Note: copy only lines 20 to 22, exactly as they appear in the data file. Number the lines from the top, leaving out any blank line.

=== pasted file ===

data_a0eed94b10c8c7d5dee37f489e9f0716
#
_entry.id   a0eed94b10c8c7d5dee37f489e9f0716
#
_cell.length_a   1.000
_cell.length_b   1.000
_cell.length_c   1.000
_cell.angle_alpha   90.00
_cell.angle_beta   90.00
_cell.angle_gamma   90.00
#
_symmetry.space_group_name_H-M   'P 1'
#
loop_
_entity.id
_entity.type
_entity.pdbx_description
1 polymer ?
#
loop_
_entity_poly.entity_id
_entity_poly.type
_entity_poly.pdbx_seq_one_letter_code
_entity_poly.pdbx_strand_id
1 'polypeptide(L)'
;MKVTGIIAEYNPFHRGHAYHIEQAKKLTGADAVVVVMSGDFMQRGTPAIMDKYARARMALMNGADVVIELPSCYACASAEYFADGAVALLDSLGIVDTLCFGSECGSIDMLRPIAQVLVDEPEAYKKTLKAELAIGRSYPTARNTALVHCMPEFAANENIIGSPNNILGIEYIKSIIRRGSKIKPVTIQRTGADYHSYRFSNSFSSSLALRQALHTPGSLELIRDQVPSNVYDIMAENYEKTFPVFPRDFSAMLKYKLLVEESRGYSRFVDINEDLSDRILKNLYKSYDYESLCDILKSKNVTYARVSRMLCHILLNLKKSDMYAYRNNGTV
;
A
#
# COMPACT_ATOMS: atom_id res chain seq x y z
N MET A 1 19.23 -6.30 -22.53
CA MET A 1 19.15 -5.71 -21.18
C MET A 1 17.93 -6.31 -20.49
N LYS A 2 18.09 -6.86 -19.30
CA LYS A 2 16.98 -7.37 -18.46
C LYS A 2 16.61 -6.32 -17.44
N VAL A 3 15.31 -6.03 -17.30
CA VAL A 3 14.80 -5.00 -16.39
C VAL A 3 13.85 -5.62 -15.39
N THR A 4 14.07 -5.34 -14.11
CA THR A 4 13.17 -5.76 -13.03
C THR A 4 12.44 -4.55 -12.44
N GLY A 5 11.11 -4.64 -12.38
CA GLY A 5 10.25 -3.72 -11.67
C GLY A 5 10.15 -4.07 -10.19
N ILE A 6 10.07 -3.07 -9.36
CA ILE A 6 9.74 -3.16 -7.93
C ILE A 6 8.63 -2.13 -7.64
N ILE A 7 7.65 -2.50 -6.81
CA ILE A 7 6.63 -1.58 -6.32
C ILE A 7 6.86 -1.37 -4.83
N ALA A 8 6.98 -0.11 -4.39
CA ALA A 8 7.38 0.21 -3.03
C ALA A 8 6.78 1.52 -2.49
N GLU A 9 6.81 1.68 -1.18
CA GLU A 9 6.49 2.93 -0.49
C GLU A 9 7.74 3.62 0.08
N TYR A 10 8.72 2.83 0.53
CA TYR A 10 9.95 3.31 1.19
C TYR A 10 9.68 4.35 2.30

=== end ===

loop_
_entity_poly.entity_id
_entity_poly.type